Thursday, October 30, 2008
Since the passage of the Help American Vote Act in 2002, the number of states that require voters to show a photo or non-photo ID has doubled from 11 to 25, according to the Pew's Center on the States. Seven states now require voters to present a government-issued photo ID. They include Florida, Georgia, Hawaii, Indiana, Louisiana, Michigan and South Dakota. Another six have legislation pending that would impose the same requirement.
According to the Center for American Progress, some 20 million Americans do not have a driver’s license. These are generally disabled people, elders, impoverished Americans and folks living in metro areas that have mass transit systems. Minorities, including Native Americans, are also among the do-nots.
Some states will accept a tribal photo ID. If the voter does not have an acceptable photo ID, then other identifying documents, such as a utility bill or bank statement, should do.
When identification documents do not meet the poll worker’s muster and the voter is, indeed, eligible to vote, then provisional ballots are usually available. Though rules vary from state to state, these ballots ensure that no one gets turned away.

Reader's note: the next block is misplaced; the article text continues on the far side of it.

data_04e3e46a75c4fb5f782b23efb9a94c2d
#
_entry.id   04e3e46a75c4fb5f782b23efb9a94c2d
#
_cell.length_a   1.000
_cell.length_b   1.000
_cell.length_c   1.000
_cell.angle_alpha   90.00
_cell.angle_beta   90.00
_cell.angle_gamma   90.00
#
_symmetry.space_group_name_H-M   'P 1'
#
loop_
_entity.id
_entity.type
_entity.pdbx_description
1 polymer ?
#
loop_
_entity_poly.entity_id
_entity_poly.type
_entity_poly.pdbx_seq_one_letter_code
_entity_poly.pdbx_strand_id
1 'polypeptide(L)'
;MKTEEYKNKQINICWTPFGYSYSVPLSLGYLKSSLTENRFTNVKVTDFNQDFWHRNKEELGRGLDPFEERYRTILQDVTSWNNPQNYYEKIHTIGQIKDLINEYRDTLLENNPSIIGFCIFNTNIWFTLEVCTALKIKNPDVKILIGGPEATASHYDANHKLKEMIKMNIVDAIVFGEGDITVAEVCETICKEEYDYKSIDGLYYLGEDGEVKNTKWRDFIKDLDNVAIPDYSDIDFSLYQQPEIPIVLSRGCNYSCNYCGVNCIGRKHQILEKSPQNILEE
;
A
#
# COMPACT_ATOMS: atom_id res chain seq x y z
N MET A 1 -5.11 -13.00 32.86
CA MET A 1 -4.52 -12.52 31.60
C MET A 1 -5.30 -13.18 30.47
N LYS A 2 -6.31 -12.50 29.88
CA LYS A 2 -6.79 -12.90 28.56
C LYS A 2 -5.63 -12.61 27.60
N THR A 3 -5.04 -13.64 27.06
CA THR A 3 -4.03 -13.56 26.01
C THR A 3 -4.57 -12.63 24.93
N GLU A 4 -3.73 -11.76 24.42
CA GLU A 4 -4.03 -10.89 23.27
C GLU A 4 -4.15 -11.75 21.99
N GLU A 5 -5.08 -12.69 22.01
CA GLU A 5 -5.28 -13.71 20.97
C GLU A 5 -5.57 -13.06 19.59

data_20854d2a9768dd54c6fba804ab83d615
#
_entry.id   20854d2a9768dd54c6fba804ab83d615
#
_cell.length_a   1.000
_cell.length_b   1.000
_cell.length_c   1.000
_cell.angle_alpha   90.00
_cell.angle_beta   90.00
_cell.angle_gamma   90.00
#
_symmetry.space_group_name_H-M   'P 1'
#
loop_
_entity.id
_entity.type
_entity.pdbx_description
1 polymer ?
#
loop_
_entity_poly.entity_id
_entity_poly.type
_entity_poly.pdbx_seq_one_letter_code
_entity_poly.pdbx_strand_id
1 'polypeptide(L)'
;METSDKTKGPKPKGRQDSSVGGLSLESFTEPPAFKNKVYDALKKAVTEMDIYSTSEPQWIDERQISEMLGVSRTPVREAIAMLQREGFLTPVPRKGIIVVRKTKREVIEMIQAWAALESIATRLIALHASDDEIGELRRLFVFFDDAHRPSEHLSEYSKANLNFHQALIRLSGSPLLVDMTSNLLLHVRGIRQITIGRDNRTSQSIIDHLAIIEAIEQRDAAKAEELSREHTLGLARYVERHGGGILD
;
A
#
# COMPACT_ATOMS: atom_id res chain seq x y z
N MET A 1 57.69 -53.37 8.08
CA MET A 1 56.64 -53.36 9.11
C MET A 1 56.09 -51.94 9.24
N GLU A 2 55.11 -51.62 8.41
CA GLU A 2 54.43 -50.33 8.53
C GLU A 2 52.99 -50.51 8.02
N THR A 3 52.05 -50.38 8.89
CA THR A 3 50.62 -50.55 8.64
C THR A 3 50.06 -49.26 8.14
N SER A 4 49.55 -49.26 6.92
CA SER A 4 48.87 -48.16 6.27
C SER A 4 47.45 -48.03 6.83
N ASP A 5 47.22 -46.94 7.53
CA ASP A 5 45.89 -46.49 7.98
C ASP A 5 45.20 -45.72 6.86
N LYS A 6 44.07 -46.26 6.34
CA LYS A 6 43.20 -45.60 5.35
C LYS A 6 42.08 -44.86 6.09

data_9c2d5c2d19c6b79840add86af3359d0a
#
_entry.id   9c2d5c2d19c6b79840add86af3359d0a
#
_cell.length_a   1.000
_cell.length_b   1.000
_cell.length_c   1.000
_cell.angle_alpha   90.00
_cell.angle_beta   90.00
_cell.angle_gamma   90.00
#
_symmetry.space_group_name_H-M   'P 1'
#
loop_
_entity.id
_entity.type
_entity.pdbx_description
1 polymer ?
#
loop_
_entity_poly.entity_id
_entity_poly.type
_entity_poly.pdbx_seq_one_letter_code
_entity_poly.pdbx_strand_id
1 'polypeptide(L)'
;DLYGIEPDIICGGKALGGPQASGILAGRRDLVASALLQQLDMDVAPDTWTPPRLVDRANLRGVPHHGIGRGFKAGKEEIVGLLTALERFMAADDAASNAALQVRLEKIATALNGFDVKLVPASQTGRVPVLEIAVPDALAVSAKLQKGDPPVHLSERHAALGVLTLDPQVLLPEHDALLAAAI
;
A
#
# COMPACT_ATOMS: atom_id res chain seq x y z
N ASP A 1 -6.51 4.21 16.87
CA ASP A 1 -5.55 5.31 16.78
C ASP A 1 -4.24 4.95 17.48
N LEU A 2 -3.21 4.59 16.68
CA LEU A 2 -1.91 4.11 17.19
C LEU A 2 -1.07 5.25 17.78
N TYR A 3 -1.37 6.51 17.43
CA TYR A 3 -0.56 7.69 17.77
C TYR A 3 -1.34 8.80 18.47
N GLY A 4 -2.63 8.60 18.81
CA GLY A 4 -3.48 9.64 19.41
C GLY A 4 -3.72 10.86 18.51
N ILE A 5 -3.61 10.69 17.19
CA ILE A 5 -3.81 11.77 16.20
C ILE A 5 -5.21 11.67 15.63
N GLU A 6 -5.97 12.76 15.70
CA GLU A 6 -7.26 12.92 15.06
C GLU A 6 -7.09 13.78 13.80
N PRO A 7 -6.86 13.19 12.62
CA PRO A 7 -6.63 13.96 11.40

Use the Vote411.org widget in the sidebar to learn more about your state’s ID requirements.
Wednesday, October 29, 2008
“Voting in 2008: Ten Swing States,” a follow-up to a report published two years ago that found major flaws in the 2004 election, suggests that 2008 could be a repeat of the last presidential election year — or may even be worse.
Based on a survey of 10 battleground states, the report predicted issues with voter registration, and there have been plenty of them. “Many of the most pressing problems from 2006 have gone unaddressed, or have worsened. States are still failing to comply with certain provisions of the National Voting Registration Act designed to make registration forms more accessible to traditionally disenfranchised voters,” the report said.